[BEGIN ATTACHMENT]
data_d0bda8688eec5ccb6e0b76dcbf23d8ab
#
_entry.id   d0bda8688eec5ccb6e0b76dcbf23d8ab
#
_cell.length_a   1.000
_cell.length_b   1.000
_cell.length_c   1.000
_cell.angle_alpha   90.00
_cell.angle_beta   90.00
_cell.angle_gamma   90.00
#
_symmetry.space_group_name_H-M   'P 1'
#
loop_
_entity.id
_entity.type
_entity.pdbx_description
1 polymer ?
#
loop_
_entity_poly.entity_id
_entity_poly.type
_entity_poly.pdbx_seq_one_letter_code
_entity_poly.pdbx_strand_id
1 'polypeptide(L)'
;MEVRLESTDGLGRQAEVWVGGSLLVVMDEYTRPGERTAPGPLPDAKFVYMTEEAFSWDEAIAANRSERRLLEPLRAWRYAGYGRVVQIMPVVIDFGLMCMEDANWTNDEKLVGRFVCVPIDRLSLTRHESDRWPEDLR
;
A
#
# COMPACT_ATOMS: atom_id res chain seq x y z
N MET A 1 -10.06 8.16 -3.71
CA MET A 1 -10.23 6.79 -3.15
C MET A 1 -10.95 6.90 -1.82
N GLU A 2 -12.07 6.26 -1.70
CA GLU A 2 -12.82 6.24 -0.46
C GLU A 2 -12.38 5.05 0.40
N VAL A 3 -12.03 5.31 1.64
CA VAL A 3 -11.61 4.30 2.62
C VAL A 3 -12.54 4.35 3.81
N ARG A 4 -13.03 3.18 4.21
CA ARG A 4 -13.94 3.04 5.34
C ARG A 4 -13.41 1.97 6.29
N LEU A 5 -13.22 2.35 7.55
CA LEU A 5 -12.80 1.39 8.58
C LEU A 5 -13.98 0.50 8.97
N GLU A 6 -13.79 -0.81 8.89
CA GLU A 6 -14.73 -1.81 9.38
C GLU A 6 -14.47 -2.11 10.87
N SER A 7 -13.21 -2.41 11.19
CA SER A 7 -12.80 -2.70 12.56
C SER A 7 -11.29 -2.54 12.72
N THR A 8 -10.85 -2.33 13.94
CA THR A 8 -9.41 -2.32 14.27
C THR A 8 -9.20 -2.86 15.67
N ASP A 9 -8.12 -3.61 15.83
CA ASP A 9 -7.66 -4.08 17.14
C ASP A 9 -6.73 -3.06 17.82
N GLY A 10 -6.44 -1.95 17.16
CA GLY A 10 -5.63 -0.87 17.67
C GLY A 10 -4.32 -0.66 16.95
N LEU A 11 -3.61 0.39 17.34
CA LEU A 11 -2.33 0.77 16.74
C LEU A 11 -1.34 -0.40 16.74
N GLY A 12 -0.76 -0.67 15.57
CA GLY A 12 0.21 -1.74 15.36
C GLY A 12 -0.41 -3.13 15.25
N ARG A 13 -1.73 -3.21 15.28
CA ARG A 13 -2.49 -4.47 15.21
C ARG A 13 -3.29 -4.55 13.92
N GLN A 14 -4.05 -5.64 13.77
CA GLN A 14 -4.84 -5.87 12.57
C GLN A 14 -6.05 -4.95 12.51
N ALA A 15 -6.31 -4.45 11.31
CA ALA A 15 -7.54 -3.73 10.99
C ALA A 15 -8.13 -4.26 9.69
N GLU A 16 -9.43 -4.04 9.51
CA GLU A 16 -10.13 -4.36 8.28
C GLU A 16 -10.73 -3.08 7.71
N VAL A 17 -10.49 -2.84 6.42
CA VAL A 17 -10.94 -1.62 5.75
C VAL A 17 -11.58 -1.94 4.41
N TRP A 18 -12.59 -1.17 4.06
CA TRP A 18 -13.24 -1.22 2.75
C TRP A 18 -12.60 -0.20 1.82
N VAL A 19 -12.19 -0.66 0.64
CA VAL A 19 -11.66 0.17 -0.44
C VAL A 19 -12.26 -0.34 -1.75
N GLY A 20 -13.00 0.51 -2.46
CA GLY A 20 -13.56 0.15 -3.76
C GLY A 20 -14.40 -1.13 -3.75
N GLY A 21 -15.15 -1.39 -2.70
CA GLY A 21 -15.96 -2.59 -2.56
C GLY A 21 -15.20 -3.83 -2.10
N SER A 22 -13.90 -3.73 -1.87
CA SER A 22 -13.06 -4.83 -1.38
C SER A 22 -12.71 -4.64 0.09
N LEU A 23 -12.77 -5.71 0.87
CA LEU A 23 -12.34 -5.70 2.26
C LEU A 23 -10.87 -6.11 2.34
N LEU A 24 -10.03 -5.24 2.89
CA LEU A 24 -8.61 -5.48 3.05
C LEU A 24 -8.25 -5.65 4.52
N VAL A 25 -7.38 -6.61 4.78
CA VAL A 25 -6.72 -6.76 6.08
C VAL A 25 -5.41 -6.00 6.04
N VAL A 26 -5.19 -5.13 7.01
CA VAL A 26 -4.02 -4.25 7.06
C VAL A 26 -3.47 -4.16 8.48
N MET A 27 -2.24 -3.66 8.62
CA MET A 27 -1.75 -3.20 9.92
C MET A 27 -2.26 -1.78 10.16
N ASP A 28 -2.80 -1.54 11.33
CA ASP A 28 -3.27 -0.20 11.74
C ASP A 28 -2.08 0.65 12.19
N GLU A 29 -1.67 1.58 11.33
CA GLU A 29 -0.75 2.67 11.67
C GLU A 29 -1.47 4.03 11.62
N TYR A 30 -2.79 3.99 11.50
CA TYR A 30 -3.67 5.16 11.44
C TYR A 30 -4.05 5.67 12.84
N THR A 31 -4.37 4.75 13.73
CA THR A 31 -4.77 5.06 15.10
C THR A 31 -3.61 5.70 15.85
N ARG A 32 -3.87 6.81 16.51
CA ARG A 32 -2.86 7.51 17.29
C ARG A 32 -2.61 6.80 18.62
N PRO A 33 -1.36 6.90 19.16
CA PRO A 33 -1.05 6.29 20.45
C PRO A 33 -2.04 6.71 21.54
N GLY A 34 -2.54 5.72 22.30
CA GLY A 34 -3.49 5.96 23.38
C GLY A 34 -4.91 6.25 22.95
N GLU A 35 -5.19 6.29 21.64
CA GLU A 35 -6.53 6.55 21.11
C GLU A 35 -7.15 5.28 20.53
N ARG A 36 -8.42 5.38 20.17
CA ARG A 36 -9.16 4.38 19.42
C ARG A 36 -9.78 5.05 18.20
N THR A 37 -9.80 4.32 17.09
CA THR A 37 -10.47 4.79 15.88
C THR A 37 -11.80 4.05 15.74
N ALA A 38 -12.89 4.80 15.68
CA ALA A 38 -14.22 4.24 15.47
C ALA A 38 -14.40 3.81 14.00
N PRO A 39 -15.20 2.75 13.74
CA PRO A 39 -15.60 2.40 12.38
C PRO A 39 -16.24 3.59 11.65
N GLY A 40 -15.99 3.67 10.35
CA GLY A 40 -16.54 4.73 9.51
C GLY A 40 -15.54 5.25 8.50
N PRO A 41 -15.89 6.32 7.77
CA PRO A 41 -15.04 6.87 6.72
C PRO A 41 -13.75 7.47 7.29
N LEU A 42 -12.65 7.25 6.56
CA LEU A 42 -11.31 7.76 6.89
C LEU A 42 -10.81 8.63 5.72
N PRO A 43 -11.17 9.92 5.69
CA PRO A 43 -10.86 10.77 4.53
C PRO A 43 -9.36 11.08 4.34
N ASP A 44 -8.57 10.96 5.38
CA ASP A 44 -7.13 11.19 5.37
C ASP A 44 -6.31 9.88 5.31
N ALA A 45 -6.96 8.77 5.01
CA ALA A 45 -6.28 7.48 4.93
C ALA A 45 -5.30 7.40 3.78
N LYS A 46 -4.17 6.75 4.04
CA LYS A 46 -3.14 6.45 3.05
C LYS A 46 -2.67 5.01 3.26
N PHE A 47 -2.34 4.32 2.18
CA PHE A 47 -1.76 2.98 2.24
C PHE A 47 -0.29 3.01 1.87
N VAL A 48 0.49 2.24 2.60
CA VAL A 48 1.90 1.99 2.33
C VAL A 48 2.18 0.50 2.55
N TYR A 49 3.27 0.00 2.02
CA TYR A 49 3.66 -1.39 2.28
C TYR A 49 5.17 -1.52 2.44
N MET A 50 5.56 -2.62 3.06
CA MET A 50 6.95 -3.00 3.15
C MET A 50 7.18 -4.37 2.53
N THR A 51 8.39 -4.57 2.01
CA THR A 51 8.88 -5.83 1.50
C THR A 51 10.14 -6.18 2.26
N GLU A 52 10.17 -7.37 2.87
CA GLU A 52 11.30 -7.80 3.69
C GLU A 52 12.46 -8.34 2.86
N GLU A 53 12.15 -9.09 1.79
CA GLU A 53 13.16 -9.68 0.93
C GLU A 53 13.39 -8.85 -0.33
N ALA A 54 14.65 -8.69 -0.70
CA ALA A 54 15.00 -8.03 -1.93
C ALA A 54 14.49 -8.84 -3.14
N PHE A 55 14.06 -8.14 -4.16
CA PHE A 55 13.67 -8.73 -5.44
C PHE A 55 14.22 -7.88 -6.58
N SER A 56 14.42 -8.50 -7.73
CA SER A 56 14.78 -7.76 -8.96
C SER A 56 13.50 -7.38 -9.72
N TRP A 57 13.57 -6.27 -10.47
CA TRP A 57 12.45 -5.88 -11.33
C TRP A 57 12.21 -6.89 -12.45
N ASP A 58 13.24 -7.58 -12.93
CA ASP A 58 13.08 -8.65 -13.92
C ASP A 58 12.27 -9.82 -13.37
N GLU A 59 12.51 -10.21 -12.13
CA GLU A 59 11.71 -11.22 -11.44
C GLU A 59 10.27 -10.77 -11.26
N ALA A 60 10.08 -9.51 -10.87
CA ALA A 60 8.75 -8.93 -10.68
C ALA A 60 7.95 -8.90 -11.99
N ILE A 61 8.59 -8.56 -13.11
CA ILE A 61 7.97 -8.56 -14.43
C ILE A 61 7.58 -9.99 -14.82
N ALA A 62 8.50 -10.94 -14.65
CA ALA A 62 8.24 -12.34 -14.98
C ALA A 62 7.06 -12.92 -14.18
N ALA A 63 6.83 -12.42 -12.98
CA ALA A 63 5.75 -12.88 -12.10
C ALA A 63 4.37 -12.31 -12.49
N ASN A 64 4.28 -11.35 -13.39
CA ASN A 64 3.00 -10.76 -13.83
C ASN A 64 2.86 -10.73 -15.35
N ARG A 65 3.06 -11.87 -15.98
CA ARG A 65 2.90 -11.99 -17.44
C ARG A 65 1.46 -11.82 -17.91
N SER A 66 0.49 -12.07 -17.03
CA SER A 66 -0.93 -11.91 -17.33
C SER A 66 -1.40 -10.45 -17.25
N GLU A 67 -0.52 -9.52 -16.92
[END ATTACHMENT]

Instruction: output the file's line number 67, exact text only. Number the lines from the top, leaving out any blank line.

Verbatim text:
N ARG A 13 -1.73 -3.21 15.28